Surprising Geysers on Saturn Moon Enceladus Hint at Plumbing Mystery

Enceladus geysers
Geysers spout from Enceladus as seen by the Cassini spacecraft. It observed 101 geysers during a campaign in 2010. (Image credit: NASA/JPL/Space Science Institute)

A small water jet on Enceladus, an icy moon of Saturn, spews its fiercest eruptions when the moon is farthest from the planet, a new study suggests, but the overall gas output doesn't increase much during that time. The study points to a mystery in Enceladus' plumbing.

The surprise observation came after looking at the moon using the Saturn-orbiting Cassini spacecraft in March. Enceladus is considered a prime potential location for life because under its icy surface is a global, salty water-ocean that could have the right ingredients for microbes.

Cassini has seen Enceladus erupt many times since arriving in 2004. More than 90 percent of the material in the observed plumes contains water vapor, which researchers said they believe is vented from Enceladus' subsurface ocean. [See Cassini's Amazing Photos of Enceladus]

As shown in the 2016 inset images from the Cassini mission, Enceladus sprays the most when it is furthest from Saturn (left). The moon's activity is subdued when it is closest to the planet (right). The background image-mosaic of Saturn came from 2006 data. (Image credit: NASA/JPL-Caltech/University of Arizona/Cornell/SSI)

Previous Cassini observations showed there is three times as much dust sprayed into space when Enceladus is furthest away from Saturn than when it's close by. The new work focused on how much gas erupted along with that dust, propelling it outward. Cassini observed the plume from Enceladus as it blasted in front of Epsilon Orionis, the central star in Orion's belt, and measured the light that passed through that plume using the ultraviolet imaging spectrometer, UVIS. The researchers expected quite a lot more gas expelled at the far part of Enceladus's orbit, to help explain the outpouring of dust, but they found the gas output had bumped up by just 20 percent, far less than expected.

"We went after the most obvious explanation first, but the data told us we needed to look deeper," Cassini UVIS scientist Candy Hansen said in a statement. Hansen, who is based at the Planetary Science Institute in Arizona, led the study's observational planning.

Hansen's team zeroed in on an individual jet nicknamed "Baghdad I." The researchers discovered that this particular jet was four times more active when Enceladus is furthest from Saturn, compared with other times in the moon's orbit.

Water jets from Enceladus are clearly visible in this 2010 image from the Cassini spacecraft. (Image credit: NASA/JPL/Space Science Institute)

When Enceladus is furthest from Saturn, Baghdad I's water output alone makes up 8 percent of the observed water plume, which consists of several jets located along "tiger stripes" or cracks in the ice of the moon. At other points in the orbit, Baghdad I's water represents only 2 percent.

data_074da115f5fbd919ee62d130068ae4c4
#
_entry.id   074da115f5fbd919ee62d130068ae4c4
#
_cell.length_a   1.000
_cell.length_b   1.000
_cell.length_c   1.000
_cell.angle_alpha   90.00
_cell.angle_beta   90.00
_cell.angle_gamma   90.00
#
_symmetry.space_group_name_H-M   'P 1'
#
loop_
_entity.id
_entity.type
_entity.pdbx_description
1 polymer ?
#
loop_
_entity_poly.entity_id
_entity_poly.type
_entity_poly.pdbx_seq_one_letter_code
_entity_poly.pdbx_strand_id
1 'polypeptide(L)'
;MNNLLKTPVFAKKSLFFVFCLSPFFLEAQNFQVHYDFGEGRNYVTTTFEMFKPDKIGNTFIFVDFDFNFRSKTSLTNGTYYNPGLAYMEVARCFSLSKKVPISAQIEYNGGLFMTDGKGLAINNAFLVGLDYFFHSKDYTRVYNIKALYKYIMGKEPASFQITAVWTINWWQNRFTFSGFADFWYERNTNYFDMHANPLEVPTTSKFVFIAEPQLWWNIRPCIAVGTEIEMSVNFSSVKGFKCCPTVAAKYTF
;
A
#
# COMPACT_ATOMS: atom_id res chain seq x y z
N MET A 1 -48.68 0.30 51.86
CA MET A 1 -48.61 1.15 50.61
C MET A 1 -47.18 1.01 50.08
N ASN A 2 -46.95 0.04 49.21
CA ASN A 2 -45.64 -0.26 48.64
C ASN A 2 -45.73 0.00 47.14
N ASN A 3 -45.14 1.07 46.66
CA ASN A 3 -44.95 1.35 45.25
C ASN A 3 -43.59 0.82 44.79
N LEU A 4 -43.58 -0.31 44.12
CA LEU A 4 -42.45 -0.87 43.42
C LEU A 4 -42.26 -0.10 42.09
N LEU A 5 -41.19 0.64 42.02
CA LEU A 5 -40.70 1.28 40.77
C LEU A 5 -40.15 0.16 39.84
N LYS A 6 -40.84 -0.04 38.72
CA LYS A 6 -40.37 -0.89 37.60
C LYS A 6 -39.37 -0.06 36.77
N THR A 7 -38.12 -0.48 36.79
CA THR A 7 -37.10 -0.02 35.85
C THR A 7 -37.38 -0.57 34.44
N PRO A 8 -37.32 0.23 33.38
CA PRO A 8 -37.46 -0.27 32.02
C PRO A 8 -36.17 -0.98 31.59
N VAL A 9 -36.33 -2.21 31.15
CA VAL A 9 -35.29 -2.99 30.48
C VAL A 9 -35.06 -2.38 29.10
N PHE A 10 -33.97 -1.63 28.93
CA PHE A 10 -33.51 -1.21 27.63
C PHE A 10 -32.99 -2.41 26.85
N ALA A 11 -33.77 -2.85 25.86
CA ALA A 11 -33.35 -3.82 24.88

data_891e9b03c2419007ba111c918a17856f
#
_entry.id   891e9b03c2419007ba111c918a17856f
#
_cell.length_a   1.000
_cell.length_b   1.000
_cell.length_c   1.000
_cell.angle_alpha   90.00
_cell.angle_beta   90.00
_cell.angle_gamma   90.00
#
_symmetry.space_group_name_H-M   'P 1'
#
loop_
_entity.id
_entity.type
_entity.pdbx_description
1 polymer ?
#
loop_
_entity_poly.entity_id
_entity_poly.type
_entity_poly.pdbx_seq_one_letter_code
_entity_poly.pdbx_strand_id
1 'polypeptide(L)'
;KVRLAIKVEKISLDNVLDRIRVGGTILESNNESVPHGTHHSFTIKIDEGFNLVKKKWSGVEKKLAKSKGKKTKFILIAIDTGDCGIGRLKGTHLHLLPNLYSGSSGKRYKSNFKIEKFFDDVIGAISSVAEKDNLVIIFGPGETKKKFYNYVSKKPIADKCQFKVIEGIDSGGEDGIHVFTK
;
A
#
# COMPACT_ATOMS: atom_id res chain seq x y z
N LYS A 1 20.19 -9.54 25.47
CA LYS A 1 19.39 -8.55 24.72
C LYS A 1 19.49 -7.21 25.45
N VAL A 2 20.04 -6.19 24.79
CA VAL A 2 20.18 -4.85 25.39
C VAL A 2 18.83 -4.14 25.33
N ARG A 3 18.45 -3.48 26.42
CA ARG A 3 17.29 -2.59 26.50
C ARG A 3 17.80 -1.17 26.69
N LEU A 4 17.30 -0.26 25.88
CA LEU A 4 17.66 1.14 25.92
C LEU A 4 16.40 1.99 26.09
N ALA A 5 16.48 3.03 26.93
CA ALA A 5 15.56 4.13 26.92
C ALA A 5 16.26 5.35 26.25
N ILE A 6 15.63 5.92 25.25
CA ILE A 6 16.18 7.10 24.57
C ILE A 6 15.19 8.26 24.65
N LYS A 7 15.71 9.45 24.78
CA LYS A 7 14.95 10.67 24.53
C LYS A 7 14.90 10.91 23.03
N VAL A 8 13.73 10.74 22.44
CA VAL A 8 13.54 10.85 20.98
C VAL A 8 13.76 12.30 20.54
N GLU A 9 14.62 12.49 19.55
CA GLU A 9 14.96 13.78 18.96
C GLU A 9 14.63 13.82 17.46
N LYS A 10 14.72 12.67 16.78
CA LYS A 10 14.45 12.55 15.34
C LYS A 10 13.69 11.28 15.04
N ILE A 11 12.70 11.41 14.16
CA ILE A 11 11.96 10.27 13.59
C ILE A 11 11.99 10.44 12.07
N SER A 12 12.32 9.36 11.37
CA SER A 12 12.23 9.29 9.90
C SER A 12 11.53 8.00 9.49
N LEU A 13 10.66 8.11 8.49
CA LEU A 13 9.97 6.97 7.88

"We had thought the amount of water vapor in the overall plume, across the whole south polar area, was being strongly affected by tidal forces from Saturn. Instead, we find that the small-scale jets are what's changing," said Larry Esposito, UVIS team lead at the University of Colorado, in the same statement.

Esposito added, however, that exactly what is happening beneath the surface still puzzles the team. He said he hopes a future set of scientists can model Enceladus' plumbing to come up with some explanations.

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Elizabeth Howell
Staff Writer, Spaceflight

Elizabeth Howell (she/her), Ph.D., is a staff writer in the spaceflight channel since 2022 covering diversity, education and gaming as well. She was contributing writer for for 10 years before joining full-time. Elizabeth's reporting includes multiple exclusives with the White House and Office of the Vice-President of the United States, an exclusive conversation with aspiring space tourist (and NSYNC bassist) Lance Bass, speaking several times with the International Space Station, witnessing five human spaceflight launches on two continents, flying parabolic, working inside a spacesuit, and participating in a simulated Mars mission. Her latest book, "Why Am I Taller?", is co-written with astronaut Dave Williams. Elizabeth holds a Ph.D. and M.Sc. in Space Studies from the University of North Dakota, a Bachelor of Journalism from Canada's Carleton University and a Bachelor of History from Canada's Athabasca University. Elizabeth is also a post-secondary instructor in communications and science at several institutions since 2015; her experience includes developing and teaching an astronomy course at Canada's Algonquin College (with Indigenous content as well) to more than 1,000 students since 2020. Elizabeth first got interested in space after watching the movie Apollo 13 in 1996, and still wants to be an astronaut someday. Mastodon: